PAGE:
Stimulus Scams Have Been Rampant. This Document Could Tell You if You're a Victim
- Financial fraud has been a major issue since the start of the pandemic.
- Criminals have gotten away with filing false unemployment claims.
- If you get a key document from the IRS, you'll want to give it a close read.
One form could clue you in that someone's stolen your identity.
When the COVID-19 outbreak first exploded, millions of Americans rushed to file unemployment claims. Many of those claims were legitimate, as layoffs were rampant and those who lost work through no fault of their own needed a lifeline.
But there's been a notable uptick in financial fraud since the start of the pandemic, and much of it has centered on jobless benefits. Despite states having different verification systems in place to detect unemployment scams, criminals have gotten away with filing false claims and directing benefits into their bank accounts.
Even if you're convinced you've made it through the pandemic so far without being a victim of financial fraud, you might soon get an unpleasant wakeup call in the mail. You'll need to pay attention to the tax forms that come your way.
Your first clue that something's amiss
Workers who received unemployment benefits last year should be getting a tax form called 1099-G in the mall. State agencies issue these forms so unemployment recipients know how much unemployment income to list on their taxes.
As a refresher, unemployment benefits are considered taxable income. Lawmakers made an exception for jobless benefits received in 2020, but under normal circumstances, if you collect unemployment benefits, you either have to withhold a portion of that income for tax purposes upfront or settle your bill when you file your tax return.
If you get a 1099-G in the mail for unemployment benefits you never filed for, it's a sure sign someone has managed to get a hold of your Social Security number and steal your identity. That's an issue you'll want to address at once.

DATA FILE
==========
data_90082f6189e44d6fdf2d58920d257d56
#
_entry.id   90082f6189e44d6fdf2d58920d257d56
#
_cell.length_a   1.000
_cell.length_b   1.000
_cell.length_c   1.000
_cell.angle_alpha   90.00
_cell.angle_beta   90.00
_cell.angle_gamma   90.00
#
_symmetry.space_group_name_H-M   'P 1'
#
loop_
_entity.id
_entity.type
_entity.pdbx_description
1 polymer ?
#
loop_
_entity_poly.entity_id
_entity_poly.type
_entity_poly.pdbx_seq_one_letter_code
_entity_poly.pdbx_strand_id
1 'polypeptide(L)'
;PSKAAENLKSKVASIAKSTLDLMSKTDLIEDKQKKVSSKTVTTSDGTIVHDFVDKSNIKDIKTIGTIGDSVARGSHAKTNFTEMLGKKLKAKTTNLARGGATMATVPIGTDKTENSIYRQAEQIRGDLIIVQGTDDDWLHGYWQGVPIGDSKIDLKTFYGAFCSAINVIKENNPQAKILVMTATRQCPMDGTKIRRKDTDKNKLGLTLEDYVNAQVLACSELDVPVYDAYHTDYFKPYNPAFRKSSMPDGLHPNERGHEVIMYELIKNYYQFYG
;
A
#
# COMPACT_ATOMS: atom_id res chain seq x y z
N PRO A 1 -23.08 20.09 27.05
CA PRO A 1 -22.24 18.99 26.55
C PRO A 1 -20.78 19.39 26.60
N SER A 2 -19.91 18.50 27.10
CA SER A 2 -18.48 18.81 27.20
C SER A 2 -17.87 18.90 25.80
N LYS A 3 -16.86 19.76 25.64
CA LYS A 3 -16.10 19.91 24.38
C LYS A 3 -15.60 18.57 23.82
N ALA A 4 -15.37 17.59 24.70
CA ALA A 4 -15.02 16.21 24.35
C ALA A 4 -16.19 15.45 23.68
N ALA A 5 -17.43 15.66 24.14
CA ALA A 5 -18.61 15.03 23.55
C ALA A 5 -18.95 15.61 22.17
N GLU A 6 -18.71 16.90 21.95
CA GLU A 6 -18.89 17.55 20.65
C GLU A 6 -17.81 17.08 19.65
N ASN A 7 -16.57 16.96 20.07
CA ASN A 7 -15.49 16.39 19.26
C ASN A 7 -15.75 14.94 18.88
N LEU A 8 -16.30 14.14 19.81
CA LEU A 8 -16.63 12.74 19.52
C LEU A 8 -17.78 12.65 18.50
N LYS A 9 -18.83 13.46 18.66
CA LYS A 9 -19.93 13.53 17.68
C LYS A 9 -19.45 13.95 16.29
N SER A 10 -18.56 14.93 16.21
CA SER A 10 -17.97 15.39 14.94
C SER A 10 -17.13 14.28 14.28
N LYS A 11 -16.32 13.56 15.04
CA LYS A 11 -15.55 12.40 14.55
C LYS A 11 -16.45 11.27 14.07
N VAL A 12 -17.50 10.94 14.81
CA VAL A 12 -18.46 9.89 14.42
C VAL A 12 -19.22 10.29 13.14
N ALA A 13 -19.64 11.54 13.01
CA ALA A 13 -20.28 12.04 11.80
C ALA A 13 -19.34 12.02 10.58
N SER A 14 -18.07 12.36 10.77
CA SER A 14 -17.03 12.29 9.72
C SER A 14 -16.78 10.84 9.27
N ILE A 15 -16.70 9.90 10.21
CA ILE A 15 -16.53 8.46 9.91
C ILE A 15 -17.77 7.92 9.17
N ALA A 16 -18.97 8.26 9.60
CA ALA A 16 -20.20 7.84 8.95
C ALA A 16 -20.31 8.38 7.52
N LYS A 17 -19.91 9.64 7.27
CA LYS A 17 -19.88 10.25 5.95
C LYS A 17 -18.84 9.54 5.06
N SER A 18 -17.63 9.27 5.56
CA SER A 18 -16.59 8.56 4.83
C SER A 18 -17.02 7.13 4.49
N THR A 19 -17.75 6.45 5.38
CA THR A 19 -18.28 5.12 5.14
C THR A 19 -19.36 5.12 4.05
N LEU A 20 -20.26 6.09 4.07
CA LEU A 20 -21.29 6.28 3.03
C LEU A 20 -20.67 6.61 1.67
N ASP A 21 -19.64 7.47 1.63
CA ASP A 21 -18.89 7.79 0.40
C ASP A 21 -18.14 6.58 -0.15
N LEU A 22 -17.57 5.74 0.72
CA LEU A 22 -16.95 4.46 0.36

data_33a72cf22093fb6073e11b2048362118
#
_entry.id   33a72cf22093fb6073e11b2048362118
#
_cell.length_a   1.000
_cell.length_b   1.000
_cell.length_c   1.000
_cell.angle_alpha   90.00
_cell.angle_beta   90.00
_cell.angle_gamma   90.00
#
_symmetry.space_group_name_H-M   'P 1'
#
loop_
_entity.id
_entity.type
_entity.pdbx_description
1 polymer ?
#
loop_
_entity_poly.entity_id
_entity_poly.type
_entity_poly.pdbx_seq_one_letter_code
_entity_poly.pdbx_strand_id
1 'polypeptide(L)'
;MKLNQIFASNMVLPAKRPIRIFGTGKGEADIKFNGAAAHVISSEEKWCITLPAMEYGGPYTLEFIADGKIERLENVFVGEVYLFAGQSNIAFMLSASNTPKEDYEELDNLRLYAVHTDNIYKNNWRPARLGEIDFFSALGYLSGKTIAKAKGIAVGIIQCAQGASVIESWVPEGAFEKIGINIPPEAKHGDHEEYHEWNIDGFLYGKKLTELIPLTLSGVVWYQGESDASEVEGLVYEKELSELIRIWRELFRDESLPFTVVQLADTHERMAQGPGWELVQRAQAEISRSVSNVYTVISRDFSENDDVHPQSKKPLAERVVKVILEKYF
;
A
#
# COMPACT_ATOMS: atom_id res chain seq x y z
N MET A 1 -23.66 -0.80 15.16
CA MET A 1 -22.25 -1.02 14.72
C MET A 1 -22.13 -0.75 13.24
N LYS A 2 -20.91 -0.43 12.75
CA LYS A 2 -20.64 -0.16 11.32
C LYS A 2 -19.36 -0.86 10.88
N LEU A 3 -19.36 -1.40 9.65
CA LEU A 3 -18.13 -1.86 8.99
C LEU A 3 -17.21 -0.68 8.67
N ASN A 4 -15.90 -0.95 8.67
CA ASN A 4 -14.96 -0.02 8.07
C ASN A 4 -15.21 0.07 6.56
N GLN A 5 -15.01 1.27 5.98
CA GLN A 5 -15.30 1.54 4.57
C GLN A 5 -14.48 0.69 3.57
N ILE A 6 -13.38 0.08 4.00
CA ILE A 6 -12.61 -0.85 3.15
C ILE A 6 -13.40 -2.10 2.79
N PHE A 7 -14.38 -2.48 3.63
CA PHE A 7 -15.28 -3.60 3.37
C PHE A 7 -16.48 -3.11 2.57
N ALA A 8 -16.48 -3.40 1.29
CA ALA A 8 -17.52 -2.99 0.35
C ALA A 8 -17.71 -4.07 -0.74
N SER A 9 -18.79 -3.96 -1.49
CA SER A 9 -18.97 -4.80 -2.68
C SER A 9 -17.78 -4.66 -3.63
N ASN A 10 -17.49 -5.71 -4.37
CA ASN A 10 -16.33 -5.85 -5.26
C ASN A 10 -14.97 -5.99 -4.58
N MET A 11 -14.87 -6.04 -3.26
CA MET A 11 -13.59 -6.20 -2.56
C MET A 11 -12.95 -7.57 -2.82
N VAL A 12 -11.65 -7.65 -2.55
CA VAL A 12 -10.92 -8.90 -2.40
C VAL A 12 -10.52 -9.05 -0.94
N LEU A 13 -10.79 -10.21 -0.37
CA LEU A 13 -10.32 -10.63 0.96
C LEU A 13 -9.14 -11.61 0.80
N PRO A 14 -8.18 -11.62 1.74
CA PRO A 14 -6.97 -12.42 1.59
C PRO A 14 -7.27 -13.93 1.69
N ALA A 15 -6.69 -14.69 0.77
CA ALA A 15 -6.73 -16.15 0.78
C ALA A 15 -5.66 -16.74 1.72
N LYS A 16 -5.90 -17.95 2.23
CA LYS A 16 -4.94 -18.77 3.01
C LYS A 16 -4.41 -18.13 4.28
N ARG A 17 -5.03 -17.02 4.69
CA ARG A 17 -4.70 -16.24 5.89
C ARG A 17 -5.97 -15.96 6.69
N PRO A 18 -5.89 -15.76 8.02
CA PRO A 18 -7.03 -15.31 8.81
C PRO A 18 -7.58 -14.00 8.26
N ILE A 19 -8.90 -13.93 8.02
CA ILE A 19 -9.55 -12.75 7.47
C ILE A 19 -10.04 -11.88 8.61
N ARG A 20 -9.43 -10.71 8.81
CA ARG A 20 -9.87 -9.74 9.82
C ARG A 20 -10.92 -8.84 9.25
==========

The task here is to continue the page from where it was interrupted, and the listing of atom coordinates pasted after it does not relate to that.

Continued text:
For one thing, you'll want to check your bank account and make sure money isn't missing. You'll also want to check your credit cards for fraudulent charges. Then, you'll want topull your credit report from each of the three bureaus -- Experian, Equifax, and TransUnion -- to see if there are open loans or accounts in your name that you don't recognize.
It may be the case that if someone filed a bogus unemployment claim in your name, that's the only thing they did. But you'll then need to be vigilant and monitor your various accounts and credit reports to stay on top of things. You might also consider putting a freeze on your credit.
Will you owe taxes on unemployment benefits you never received?
If a criminal collected unemployment in your name, fear not -- you won't face a tax liability if you never received that money. But you should report that fraudulent claim to the state unemployment agency that issued your 1099-G.
Meanwhile, you should make a point to file your 2021 tax return as early as possible. Though taxes aren't due until April 18 this year, it's possible someone who's used your name to steal unemployment benefits will also try filing a tax return in your name in an effort to steal your refund. But if you get your return in first, the IRS will bounce the second return it receives with your Social Security number back as a duplicate.
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